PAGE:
Rationale and Evidence-Based Support for Learning Methods

    The rationale for utilizing transformative learning lies in its efficacy in stimulating learners to question and challenge existing paradigms, fostering a profound comprehension of stress management techniques. Activities promoting cultural competence, such as intercultural workshops and diversity simulations, are designed to minimize misunderstandings and enhance cultural awareness. The strategy of peer mediation not only aids in conflict resolution but also equips students with essential interpersonal skills for their nursing careers.

    Integration of Appropriate Learning Strategies and Techniques

    Addressing stress management for ADN students involves implementing evidence-based learning strategies tailored to their unique demands. Blended learning combines traditional and online components, allowing for experiential learning and flexibility. Peer learning fosters collaborative understanding, while self-guided learning accommodates busy schedules, promoting skills like time management and self-discipline. The chosen strategies are grounded in an understanding of varying levels of prior knowledge, the need for peer support, and the challenges of busy schedules among nursing students.

    Assumptions Based on Learning Strategies

    Assumptions underlying the chosen learning strategies consider varying levels of prior knowledge among ADN students, the need for peer support in high-stress nursing studies, and the busy schedules of nursing students. The blended learning approach is selected to cater to diverse baseline knowledge levels, while peer learning aims to provide substantial benefits in terms of collaborative understanding and emotional support. The self-guided learning approach acknowledges and accommodates the busy schedules of nursing students.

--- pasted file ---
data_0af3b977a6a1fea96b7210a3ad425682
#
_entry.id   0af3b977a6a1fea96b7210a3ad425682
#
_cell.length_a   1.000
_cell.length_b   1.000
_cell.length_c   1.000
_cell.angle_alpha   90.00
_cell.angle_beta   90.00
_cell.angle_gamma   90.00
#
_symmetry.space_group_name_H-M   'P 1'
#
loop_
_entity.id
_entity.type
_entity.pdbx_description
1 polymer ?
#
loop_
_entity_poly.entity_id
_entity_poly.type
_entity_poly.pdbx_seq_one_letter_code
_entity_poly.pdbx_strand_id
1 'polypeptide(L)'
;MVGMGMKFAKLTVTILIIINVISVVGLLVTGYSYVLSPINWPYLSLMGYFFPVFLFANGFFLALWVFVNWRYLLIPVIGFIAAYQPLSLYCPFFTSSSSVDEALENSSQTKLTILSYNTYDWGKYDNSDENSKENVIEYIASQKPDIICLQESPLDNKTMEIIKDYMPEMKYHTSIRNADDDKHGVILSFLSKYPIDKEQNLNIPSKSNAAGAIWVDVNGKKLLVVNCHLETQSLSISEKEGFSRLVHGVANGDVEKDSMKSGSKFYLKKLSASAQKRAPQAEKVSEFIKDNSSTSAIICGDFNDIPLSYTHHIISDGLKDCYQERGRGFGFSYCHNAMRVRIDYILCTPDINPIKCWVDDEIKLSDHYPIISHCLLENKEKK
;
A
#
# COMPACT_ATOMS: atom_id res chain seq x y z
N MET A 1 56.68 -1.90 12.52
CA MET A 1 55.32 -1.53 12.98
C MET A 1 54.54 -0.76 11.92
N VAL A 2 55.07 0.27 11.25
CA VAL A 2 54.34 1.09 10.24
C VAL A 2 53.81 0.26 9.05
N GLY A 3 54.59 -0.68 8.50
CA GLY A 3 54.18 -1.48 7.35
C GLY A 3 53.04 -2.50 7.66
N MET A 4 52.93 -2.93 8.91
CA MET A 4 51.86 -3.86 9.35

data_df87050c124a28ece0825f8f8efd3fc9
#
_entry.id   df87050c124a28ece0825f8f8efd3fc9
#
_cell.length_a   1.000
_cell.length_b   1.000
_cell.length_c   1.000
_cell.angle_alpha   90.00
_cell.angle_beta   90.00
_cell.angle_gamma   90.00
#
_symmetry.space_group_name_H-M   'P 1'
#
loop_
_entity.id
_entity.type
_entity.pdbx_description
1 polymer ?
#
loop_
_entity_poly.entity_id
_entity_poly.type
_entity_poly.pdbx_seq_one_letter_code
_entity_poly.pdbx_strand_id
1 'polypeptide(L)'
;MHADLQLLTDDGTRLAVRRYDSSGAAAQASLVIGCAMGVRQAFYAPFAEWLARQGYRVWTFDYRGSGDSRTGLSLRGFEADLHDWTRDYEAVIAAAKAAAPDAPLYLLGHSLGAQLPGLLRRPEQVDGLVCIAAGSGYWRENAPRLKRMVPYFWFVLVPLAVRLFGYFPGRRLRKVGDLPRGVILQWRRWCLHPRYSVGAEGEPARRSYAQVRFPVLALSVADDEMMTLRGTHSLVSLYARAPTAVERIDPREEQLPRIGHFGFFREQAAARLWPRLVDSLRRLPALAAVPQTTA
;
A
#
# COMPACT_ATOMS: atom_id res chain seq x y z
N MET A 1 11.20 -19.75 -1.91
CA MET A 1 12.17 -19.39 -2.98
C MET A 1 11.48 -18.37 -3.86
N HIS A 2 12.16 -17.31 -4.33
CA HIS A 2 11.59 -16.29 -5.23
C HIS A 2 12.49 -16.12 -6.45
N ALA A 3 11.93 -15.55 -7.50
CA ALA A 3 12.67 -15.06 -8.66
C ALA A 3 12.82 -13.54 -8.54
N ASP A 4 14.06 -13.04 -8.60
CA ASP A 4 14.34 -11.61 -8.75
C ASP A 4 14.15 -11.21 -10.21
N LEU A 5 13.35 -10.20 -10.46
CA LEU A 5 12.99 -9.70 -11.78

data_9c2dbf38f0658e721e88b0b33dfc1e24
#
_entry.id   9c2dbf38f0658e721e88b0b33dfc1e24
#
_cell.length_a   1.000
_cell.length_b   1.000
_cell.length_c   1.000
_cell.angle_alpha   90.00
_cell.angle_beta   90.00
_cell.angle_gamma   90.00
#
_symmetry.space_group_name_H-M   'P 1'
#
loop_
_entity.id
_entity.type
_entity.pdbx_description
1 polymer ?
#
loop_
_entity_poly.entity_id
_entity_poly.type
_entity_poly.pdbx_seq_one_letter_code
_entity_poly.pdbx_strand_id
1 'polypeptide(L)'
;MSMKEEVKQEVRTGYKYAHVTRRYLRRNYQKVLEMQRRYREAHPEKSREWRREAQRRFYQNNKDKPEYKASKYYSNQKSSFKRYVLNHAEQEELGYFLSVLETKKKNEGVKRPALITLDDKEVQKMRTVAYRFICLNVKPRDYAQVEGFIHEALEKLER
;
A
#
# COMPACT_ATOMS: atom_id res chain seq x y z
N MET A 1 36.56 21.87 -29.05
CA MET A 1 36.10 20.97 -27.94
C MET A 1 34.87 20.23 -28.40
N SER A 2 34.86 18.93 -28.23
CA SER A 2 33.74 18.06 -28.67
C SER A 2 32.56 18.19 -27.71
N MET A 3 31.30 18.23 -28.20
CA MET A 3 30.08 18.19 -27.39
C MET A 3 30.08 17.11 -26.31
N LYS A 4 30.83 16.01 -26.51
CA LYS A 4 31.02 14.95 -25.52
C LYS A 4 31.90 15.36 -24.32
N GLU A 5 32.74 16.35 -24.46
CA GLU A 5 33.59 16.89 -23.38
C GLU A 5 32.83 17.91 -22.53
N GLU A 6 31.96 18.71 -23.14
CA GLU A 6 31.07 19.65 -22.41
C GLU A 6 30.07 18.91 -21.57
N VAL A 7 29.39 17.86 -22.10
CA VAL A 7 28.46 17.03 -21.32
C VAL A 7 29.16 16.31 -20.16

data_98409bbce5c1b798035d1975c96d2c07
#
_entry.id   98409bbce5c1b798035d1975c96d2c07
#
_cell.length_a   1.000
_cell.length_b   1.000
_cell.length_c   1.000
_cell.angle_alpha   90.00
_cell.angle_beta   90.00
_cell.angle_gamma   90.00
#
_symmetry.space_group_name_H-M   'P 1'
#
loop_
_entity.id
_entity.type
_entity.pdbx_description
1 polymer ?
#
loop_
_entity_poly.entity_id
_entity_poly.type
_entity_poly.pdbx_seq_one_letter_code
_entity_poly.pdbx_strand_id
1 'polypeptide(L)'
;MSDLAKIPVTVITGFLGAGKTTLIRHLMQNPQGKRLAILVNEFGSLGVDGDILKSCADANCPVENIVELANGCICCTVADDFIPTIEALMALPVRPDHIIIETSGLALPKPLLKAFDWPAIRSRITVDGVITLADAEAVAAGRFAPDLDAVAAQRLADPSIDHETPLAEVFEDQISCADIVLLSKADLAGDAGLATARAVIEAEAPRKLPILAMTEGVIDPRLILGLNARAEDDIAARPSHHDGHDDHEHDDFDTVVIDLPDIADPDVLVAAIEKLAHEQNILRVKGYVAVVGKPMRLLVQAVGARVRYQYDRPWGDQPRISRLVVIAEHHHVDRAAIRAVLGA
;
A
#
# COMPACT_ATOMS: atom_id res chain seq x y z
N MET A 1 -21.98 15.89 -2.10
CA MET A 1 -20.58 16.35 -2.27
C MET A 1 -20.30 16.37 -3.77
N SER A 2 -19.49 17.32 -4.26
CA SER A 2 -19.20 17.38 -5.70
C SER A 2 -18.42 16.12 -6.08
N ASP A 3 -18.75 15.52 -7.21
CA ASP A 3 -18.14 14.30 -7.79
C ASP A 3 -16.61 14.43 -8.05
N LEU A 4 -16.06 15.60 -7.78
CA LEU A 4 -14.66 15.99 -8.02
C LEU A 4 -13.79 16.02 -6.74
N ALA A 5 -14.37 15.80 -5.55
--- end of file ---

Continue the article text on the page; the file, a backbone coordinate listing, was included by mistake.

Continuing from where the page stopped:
Integration of Evidence-Based Best Practices for Classroom and Learner Management

    The course design leverages evidence-based best practices in classroom and learner management. Classroom management draws on Jacob Kounin’s theory, emphasizing a structured schedule, clear learning objectives, and robust communication channels. Learner management incorporates elements from Barry Zimmerman’s Self-Regulated Learning Theory, promoting learner autonomy and engagement. The integration of these theories addresses potential challenges in classroom and learner management, recognizing both structured organization and individual learner differences.

    Classroom Management Practices

    Classroom management practices, inspired by Jacob Kounin’s theory, emphasize a structured course schedule, clear learning objectives, and effective communication channels. While beneficial, this approach may overlook individual learner differences. To address this, elements from Barry Zimmerman’s Self-Regulated Learning Theory are integrated, fostering learner autonomy and engagement.

    Learner Management Practices

    Learner management practices aim to support the development of self-regulated learners. Strategies from Zimmerman’s Self-Regulated Learning Theory, such as goal-setting and self-monitoring, empower students to actively identify and manage stressors. However, it is acknowledged that learners with self-regulation difficulties may require additional guidance and support.

    Considering Conflicting Data and Other Perspectives

    The chosen strategies consider conflicting data and other perspectives. While Zimmerman’s theory may not fully acknowledge the social aspect of learning, crucial in nursing education, its integration with Kounin’s theory aims to balance structured organization with individual learner differences. The course’s approach aims to overcome potential limitations, combining theories to create an organized yet flexible and motivating learning environment.